There are known ethnic disparities in both the proportion of people (prevalence) affected by type 2 diabetes, and the risk of major cardiovascular outcomes and death. As type 2 diabetes is largely managed in primary care, the recording of ethnicity in primary care Electronic Health Records is vital in identifying ethnic patterning of the overall number of people affected and of the number of new cases of type 2 diabetes and its management, and outcomes. Across the UK National Health Service, ethnicity is typically grouped into the 6 main categories of the UK Census: white, south Asian, black African/Caribbean, mixed, other or unknown. Previous work in the CPRD has identified that approximately 30% of all individuals with type 2 diabetes have unknown (missing) ethnicity. When trying to assess ethnic differences in diabetes management, it is possible that such missingness may bias the results. The aim of this project is to characterise the unknown ethnic group, i.e. how the measured variables differ/are similar between ethnic groups. In practice this will be pursued by using classification and prediction of ethnic groups based on baseline variables such as blood measurements, demographics, and comorbidities. Determining if/ which variables influence the classification/prediction of unknown ethnicity will be crucial in informing the decisions about how to deal with unknown ethnicity when trying to answer substantive questions about ethnic differences in diabetes management in the future.
The aim of this project is to investigate how to characterize patients of different ethnic groups, including unknown ethnicity using multivariate statistical methods like principal component and cluster analyses on different sets of baseline variables such as biomarkers, demographics, comorbidities, separately and combined Such multivariate techniques will allow us to explore whether and which set of variables allows us to identify groupings corresponding to the different ethnic groups. Subsequently discriminant analyses techniques will be applied depending on the results of the clustering, with the aim of predicting ethnicity/missing ethnicity. Such techniques can be parametric (e.g. linear discriminant analysis, logistic regression) and non-parametric (e.g. classification trees, random forests). Considerations about the assumptions required and interpretative issues will lead us to use either type of techniques and/or compare the performances of different prediction techniques. Which variables contribute to the classification of missing vs non-missing will also be an important question we will be addressing by these multivariate techniques.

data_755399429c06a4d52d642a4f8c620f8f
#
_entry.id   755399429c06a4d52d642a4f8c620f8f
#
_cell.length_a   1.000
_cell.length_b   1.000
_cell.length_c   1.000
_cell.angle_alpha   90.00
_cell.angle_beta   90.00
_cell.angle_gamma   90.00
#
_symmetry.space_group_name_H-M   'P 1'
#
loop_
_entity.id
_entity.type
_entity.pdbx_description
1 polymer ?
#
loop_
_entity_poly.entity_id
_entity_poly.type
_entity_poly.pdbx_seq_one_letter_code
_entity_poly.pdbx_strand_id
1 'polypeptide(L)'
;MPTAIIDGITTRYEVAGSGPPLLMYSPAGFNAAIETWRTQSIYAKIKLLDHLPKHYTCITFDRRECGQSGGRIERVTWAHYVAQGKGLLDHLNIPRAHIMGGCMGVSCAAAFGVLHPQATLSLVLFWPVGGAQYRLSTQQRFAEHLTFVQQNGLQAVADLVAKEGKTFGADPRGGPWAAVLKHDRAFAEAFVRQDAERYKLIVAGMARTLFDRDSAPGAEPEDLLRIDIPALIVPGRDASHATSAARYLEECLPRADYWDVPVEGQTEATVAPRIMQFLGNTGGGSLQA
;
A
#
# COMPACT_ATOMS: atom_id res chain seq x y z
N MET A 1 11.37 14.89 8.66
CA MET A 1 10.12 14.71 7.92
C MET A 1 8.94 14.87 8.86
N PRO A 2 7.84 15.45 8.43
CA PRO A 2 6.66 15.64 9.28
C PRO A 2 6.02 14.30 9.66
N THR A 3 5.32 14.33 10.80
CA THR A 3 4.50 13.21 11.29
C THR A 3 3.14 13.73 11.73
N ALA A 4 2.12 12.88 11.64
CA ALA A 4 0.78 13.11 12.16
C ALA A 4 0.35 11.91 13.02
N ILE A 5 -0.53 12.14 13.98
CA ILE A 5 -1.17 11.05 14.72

The impact of using general practice level information as a proxy for patient level information (for example using the deprivation score of the general practice postcode instead of the patientâ€™s home postcode), will also be assessed when using such variables for clustering and classification.
This work will help us assess how to deal with missing ethnicity and will inform decisions about the use of imputation methods for unknown ethnic group in future causal analyses on the effect of ethnicity in particular and provide an insight on the impact of coarser measurement of the exposure.
Health Outcomes to be Measured:
Patient IMD;Practice IMD (Standard)